Each SARS-CoV-2 virus particle - virion - is a spiked protein ball encasing genetic material, around 50-200 nanometres wide. Somehow, even a brightly false-coloured micrograph infecting human lung cells can make them look almost... ornamental.
Striking new images of the SARS-CoV-2 virus by biochemist Camille Ehre from the University of North Carolina (UNC) School of Medicine have been published in the New England Journal of Medicine; they reveal just how well these microscopic virions can infect our airways.
The team introduced SARS-CoV-2 into a lab culture of human bronchial epithelial cells – the cells that provide a barrier between the air in the lungs and our blood stream. They left the two to mingle for 96 hours, and then used a scanning electron microscope to record the results.
"Virus production was approximately 3×106 plaque-forming units per culture, a finding that is consistent with a high number of virions produced and released per cell," the team writes.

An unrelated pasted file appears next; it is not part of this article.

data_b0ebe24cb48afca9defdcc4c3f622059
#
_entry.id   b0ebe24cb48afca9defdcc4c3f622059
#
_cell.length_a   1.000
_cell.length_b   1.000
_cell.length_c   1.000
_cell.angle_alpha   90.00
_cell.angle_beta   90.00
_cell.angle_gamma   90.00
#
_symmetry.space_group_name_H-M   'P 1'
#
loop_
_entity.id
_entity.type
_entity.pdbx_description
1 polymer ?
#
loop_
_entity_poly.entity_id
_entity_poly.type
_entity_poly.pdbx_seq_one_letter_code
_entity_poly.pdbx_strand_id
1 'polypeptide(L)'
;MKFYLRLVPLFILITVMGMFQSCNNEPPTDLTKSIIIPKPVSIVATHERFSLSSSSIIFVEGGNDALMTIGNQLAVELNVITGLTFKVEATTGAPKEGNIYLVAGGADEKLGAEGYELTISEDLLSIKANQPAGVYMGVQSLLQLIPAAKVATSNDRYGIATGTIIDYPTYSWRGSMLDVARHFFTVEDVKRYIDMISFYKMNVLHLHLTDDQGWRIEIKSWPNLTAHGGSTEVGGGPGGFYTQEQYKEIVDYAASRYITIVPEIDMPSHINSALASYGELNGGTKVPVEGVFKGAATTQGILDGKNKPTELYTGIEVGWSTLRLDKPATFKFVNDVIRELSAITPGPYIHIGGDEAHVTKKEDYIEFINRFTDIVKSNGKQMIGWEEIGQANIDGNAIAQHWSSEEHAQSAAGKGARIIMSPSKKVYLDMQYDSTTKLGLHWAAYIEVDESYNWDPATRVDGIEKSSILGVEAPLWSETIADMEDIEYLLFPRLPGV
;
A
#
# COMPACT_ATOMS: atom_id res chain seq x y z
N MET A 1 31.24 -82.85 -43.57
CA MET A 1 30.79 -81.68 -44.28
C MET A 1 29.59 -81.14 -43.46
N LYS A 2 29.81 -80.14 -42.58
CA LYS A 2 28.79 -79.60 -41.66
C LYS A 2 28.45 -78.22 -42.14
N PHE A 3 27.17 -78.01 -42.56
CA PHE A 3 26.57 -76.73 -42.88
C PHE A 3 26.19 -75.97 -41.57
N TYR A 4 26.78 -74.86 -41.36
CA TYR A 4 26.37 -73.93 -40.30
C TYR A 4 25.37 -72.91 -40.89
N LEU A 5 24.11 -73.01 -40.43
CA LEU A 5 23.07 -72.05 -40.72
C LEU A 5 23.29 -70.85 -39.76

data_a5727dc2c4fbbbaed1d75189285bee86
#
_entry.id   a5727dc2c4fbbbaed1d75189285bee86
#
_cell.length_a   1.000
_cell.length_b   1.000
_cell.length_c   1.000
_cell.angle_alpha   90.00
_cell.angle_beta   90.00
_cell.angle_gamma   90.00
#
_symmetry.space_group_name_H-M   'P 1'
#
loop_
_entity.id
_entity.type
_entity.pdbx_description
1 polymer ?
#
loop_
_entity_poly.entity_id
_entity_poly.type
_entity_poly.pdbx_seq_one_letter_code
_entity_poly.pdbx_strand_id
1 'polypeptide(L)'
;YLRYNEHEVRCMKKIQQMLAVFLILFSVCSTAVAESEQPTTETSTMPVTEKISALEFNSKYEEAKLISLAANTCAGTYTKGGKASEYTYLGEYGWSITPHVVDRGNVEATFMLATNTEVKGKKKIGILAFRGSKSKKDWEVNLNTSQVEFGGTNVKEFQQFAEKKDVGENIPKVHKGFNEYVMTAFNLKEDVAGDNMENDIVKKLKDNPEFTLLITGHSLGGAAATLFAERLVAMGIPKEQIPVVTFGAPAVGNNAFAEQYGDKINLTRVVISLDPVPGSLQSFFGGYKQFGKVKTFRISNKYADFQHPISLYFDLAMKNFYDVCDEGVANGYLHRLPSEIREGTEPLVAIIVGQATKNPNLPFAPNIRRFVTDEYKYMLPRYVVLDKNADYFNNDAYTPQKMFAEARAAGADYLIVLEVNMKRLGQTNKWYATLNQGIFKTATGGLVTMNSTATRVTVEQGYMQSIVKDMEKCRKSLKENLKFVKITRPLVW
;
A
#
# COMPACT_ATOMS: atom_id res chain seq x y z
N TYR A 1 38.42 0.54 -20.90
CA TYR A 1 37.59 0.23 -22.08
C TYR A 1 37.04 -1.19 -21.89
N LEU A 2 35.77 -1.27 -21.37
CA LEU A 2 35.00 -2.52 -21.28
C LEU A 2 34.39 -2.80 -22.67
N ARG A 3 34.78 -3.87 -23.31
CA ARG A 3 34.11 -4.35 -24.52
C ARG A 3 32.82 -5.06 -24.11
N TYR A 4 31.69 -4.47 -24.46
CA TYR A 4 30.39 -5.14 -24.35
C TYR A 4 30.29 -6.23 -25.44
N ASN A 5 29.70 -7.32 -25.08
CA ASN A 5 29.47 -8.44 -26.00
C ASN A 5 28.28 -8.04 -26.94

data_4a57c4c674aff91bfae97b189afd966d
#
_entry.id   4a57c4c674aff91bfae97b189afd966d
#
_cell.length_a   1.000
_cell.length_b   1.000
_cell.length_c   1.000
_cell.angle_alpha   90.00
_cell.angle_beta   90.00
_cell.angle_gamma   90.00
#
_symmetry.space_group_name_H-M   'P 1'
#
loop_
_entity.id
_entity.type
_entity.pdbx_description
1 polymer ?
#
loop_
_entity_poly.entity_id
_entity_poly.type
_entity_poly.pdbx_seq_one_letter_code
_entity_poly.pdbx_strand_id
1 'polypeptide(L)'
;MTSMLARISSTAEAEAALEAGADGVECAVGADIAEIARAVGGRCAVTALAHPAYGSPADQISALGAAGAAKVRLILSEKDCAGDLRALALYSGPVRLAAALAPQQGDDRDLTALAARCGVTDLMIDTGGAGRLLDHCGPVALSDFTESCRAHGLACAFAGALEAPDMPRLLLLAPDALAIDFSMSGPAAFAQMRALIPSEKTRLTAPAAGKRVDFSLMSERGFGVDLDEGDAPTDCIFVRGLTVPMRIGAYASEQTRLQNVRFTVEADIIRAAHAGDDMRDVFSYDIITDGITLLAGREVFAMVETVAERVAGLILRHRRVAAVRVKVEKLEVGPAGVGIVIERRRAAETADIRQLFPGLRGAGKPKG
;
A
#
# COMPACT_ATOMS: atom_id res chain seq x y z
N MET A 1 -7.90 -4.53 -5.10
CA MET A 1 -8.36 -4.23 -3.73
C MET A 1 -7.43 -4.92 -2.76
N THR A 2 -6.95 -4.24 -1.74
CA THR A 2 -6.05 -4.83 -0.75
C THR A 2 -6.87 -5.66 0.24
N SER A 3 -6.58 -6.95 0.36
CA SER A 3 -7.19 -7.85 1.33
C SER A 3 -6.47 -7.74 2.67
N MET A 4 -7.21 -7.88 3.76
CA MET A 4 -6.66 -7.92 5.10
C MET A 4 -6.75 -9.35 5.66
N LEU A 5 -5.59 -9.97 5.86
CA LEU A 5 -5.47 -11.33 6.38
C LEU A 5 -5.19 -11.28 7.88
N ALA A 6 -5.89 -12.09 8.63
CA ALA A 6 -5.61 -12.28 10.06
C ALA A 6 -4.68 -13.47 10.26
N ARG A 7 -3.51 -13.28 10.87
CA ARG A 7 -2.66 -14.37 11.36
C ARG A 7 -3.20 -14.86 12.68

The images above and below have been falsely coloured by Cameron Morrison, a UNC medical student, and show hair-like structures called cilia in blue, strands of mucus in yellowish green, and SARS-CoV-2 in red.
The image at the top of this article shows the structures in a wider context, with small red virus particles, while the image below zooms in even more, clearly revealing the structure of the tiny particles and the density of the virus.
You might know of the cilia that reside in your gut, but they also exist inside the lungs, helping to protect our breathing organs from pathogens, keeping the lungs moist, and self-cleaning.
You can see an example of where they're found in the image below:
Although the new micrographs really do look striking, they're more than just a novelty.
The images show the large number of virions produced when the virus hijacks our cells. In humans, the resulting virons are then likely coughed, talked, or even breathed out into the air in droplets, giving us a great reminder for people to wear masks, and keep your distance from others to limit the spread.
And maybe, looking at those tiny virus particles, we'll be able to better see the bigger picture.